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From diagnostic categories to underlying dysfunction

Can one-size-fits-all diagnoses be replaced by a symptom-based approach which acknowledges the heterogeneity within people assigned to a specific category of mental disorder? The question is central to the future of neuropsychiatry and the focus of research initiatives, such as the PRISM Project, which casts light on features of biology and behavior that cross diagnostic boundaries.

We need a data-driven approach based on symptoms, clinical findings, imaging and the “omics”

The aim in exploring transdiagnostic symptoms is to understand the underlying neurobiological processes, so helping identify treatments that will be effective across diagnoses.1 But this approach would represent a paradigm shift in psychiatry, Gitte Moos Knudsen (Copenhagen University Hospital, Denmark; and President of ECNP) told a symposium at the EPA 2020 Virtual Congress.

No single type of treatment fits all patients within one of the classical diagnostic categories, because people assigned to that label are clearly heterogeneous. It is also clear that people with different diagnoses have some symptoms in common. A system based on transdiagnostic features is therefore rational. Its development and validation is a long-term task. But there are hints of features that are relevant.

Impaired long term memory, for instance, is a symptom that occurs across diagnoses, from Alzheimer’s to schizophrenia and epilepsy. Indeed, the overlap between epilepsy and schizophrenia is an interesting case – which Professor Knudsen explored.

Do depression and epilepsy share etiology?

A quantitative approach to replace the categorical

Around a third of people with epilepsy have psychiatric symptoms, such as depression.2 Moreover, there are indications that this may reflect common neurobiological mechanisms: among shared features are a hyperactive hypothalamic-pituitary-adrenal axis, abnormalities of cortical structure, function and connectivity, and increased glutamatergic and decreased GABAergic and serotonergic activity.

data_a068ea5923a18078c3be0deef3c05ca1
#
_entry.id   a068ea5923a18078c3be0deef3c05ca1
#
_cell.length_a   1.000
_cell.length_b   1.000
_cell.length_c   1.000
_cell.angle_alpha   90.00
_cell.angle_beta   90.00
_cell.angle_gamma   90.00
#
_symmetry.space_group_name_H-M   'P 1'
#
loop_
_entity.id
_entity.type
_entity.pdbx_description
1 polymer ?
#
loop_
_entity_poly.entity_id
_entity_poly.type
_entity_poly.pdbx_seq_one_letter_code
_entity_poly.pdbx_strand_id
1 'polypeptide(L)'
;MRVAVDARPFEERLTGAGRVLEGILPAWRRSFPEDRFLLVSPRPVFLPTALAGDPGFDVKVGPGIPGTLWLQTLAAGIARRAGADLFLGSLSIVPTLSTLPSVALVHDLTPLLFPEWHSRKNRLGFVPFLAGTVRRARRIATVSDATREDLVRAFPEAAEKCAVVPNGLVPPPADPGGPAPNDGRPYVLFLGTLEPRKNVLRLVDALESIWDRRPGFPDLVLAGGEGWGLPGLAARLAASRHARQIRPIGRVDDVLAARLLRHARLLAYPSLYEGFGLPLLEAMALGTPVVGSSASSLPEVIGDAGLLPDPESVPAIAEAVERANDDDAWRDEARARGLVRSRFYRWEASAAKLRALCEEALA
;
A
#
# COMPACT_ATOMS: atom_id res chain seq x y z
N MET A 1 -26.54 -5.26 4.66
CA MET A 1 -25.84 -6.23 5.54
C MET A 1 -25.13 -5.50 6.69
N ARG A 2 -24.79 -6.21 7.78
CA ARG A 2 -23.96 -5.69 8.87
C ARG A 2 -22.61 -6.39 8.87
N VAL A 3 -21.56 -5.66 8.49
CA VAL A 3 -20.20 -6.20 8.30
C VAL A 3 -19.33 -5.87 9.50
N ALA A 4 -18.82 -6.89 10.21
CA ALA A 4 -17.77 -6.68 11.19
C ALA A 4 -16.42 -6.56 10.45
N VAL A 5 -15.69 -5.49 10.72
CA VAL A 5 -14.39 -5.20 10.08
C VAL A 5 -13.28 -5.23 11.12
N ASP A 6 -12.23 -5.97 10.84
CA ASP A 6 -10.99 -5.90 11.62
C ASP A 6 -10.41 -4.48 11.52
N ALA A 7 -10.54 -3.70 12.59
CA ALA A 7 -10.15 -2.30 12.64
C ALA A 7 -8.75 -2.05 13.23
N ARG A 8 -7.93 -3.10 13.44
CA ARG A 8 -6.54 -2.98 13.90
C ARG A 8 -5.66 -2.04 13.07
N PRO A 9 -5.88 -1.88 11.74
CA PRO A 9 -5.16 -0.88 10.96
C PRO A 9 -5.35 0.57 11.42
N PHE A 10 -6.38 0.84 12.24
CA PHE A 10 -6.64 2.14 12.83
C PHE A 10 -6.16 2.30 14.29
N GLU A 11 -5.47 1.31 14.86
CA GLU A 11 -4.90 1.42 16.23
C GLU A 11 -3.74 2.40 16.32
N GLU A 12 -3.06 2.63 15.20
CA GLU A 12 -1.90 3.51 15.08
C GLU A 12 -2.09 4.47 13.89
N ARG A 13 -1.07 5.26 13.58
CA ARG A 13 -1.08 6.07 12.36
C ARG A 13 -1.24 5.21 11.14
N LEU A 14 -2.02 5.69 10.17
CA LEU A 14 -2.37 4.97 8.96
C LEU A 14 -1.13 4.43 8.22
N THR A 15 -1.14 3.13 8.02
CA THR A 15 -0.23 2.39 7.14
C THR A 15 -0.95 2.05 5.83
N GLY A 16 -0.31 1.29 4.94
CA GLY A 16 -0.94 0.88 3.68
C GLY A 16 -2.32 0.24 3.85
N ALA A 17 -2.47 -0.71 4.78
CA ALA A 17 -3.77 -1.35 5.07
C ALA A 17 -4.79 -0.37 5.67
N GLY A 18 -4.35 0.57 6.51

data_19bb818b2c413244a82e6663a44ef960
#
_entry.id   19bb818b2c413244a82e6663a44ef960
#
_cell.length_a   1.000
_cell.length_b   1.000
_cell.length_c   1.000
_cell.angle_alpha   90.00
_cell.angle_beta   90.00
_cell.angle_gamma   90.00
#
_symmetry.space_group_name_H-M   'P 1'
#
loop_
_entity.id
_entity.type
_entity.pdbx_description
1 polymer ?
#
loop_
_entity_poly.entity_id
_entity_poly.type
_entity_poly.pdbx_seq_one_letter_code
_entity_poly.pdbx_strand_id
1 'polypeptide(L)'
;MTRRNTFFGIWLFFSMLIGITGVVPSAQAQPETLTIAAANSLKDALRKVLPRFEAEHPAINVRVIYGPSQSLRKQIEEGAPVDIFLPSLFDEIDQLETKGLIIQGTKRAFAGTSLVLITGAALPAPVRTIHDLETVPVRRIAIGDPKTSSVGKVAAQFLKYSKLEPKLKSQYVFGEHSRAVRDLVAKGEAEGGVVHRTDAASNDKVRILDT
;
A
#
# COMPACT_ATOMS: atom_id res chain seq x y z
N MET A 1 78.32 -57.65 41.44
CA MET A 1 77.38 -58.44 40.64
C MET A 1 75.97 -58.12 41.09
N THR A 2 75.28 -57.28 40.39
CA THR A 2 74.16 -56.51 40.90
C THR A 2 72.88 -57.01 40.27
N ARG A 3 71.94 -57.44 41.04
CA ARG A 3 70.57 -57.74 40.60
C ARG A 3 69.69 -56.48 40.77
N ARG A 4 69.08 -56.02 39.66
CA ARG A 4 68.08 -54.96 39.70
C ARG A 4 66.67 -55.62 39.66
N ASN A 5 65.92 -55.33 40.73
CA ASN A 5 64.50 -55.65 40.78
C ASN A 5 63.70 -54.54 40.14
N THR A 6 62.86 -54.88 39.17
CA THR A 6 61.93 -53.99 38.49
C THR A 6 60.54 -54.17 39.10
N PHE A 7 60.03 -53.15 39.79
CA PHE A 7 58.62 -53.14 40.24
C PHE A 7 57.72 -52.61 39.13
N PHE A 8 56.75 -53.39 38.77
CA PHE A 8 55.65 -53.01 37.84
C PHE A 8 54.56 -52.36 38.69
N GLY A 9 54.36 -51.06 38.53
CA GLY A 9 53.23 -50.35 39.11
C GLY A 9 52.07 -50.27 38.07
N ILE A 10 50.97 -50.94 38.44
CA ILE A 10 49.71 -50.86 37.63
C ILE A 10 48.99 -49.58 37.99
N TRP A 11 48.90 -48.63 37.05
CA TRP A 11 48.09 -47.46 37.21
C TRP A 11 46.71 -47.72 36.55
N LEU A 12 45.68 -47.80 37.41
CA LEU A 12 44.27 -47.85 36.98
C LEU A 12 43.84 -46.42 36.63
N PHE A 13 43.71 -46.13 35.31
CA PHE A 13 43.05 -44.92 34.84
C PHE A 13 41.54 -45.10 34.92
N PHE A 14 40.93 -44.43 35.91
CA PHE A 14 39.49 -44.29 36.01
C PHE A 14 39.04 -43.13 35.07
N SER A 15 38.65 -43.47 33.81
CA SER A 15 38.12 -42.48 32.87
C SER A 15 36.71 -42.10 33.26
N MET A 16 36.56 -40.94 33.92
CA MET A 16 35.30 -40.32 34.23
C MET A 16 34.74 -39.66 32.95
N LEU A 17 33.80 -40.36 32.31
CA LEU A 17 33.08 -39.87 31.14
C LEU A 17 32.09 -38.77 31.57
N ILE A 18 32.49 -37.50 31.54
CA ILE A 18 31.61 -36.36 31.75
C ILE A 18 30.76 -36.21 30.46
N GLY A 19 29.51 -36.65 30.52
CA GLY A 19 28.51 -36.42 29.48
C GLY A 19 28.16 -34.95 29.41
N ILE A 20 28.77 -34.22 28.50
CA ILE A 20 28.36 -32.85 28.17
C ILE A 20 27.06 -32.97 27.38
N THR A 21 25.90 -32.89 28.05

Efforts to move descriptions of brain disorders in the direction of shared symptoms and pathology align well with the philosophy underlying the new neuroscience-based nomenclature developed for CNS drugs.  [Read more]

There is far to go before it is credible to advocate a shift away from categorical systems such as ICD-10 and DSM-5 and towards transdiagnostic categories.3 But, suggested Professor Knudsen, the first steps have been taken.

Helping along on the way is the ground-breaking PRISM project, described at EPA 2020 by Martien Kas (University of Groningen, The Netherlands).

PRISM casts light on brain and behavior

There is heterogeneity within a diagnosis and commonalities across diagnoses

This multifaceted project provides quantitative biological measures derived from electrophysiology, imaging, clinical features and behavior, which will underpin new treatments for the social and cognitive deficits that span Alzheimer’s, schizophrenia and depression.4

PRISM is also exploring the genetics underlying sociability and exploratory behavior both in rodent models and in large genome-wide association studies including more than 300,000 participants in the UK Biobank. This work has revealed the involvement of genetic loci (and hence potential drug targets) in known and novel pathways.

A notable feature of the PRISM initiative is passive remote monitoring through an app that captures not only phone usage but also geolocation and extent of social interaction.5 Daily rhythms of activity and the way they differ between patient groups and healthy age-matched controls are evident.

Issues of privacy and security are of course crucial. But progress has been sufficient for PRISM researchers to begin discussion with regulators about the potential use of their data as transdiagnostic digital biomarkers.

Our correspondent’s highlights from the symposium are meant as a fair representation of the scientific content presented. The views and opinions expressed on this page do not necessarily reflect those of Lundbeck.

References
  1. McEvoy PM, et al. J Cognitive Psychotherapy 2009;23:20–33
  2. Kwon O-Y, Park S-P. J Clin Neurol 2014;10:175-88
  3. Fusar-Poli P, et al. World Psychiatry 2019;18:192-207
  4. Bilderbeck AC, et al. Neuroscience and Biobehav Rev 2019;97:87-93
  5. van der Wee NJA, et al. Neuroscience and Biobehav Rev 2019;38-46
  6. Mulder T, et al. European Psychiatry 2018;54:57-58
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